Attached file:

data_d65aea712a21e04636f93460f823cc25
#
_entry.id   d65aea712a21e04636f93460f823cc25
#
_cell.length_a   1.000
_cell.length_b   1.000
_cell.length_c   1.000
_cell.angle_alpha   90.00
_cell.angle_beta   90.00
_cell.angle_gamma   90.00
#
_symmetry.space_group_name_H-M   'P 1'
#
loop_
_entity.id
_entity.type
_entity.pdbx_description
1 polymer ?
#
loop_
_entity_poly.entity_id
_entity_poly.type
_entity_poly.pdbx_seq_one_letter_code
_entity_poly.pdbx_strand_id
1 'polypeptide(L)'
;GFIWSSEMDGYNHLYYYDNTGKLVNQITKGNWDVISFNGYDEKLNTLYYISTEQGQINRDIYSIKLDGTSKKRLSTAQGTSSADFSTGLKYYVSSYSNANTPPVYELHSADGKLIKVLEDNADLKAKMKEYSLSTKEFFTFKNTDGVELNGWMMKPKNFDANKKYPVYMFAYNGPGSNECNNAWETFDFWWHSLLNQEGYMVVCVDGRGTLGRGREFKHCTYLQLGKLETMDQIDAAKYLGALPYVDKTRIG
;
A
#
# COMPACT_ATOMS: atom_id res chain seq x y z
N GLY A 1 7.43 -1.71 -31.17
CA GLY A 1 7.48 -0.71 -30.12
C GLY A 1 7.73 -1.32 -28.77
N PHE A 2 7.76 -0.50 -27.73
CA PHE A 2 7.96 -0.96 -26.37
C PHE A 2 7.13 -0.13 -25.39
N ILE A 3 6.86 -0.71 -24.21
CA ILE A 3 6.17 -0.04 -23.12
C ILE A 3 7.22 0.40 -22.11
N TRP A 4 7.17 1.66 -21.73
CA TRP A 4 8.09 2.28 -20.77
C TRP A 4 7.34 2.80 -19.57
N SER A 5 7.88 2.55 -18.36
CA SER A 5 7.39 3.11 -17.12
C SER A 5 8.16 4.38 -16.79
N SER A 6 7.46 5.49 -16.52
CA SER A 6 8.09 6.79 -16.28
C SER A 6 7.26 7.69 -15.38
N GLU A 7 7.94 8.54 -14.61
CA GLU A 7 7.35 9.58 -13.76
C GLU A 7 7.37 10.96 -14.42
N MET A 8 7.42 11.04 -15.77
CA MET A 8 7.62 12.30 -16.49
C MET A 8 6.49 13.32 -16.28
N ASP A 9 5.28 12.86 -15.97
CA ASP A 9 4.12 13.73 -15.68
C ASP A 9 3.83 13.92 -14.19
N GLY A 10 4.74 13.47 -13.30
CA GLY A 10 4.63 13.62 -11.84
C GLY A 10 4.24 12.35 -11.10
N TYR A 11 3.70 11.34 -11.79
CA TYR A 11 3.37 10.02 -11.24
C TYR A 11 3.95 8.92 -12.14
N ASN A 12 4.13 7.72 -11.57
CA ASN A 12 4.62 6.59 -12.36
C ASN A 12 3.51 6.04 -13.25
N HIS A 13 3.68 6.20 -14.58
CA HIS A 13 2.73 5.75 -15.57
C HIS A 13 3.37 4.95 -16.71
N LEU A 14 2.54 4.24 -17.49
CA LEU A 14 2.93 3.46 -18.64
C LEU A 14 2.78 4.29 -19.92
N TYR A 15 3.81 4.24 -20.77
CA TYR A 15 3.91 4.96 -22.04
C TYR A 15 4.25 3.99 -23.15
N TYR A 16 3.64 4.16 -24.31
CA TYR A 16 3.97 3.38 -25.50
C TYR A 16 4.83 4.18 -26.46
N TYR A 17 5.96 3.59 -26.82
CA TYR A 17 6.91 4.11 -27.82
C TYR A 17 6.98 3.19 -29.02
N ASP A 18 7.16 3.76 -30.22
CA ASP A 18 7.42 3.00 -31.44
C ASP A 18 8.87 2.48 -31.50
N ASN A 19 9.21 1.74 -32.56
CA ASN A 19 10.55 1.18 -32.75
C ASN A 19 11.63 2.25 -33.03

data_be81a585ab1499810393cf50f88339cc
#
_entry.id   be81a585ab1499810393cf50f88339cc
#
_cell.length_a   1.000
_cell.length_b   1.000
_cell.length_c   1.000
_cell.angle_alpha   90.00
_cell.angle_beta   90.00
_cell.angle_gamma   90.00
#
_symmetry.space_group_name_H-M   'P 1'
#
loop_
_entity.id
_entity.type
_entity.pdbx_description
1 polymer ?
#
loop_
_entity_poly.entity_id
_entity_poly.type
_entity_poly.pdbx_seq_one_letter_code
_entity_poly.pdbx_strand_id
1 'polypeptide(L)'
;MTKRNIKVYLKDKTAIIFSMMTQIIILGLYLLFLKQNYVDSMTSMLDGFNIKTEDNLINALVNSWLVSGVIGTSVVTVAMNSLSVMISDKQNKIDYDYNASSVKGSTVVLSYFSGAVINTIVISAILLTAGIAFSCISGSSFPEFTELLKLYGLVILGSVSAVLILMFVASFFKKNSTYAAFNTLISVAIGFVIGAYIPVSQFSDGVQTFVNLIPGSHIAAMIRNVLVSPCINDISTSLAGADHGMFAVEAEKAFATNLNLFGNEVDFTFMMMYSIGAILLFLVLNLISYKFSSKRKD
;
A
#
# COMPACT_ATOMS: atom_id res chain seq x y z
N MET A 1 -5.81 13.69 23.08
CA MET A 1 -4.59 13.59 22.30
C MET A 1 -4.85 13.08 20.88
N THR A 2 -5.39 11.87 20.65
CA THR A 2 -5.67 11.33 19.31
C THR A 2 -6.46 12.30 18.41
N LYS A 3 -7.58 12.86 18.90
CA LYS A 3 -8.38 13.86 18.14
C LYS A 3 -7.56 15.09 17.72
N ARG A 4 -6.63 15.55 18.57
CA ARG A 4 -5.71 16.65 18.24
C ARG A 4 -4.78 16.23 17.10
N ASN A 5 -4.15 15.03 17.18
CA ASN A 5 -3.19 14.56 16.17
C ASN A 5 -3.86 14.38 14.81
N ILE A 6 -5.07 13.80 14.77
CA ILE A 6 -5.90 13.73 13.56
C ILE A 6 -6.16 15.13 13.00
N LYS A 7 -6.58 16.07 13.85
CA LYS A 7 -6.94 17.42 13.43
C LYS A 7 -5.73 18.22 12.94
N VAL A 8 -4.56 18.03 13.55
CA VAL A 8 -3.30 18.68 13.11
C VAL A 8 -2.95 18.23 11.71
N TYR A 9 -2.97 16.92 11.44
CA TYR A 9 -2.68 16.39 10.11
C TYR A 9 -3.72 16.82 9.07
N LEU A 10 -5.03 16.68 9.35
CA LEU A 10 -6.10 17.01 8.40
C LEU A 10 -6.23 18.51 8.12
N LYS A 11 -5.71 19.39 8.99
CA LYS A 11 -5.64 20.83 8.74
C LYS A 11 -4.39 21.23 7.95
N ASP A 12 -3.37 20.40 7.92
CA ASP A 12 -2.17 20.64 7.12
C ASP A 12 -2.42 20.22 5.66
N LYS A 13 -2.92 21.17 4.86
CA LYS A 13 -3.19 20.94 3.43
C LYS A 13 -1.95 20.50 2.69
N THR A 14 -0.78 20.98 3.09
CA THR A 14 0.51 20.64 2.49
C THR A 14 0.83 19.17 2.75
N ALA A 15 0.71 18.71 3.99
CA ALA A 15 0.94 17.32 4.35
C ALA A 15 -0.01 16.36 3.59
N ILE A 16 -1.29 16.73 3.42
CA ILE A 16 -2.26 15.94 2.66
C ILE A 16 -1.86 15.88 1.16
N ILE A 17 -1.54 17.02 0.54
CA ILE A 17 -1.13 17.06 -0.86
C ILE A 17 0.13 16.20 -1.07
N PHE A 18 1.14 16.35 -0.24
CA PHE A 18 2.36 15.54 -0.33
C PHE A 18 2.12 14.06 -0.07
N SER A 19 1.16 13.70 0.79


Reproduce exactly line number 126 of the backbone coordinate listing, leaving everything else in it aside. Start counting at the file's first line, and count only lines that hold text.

C LYS A 3 -7.56 15.09 17.72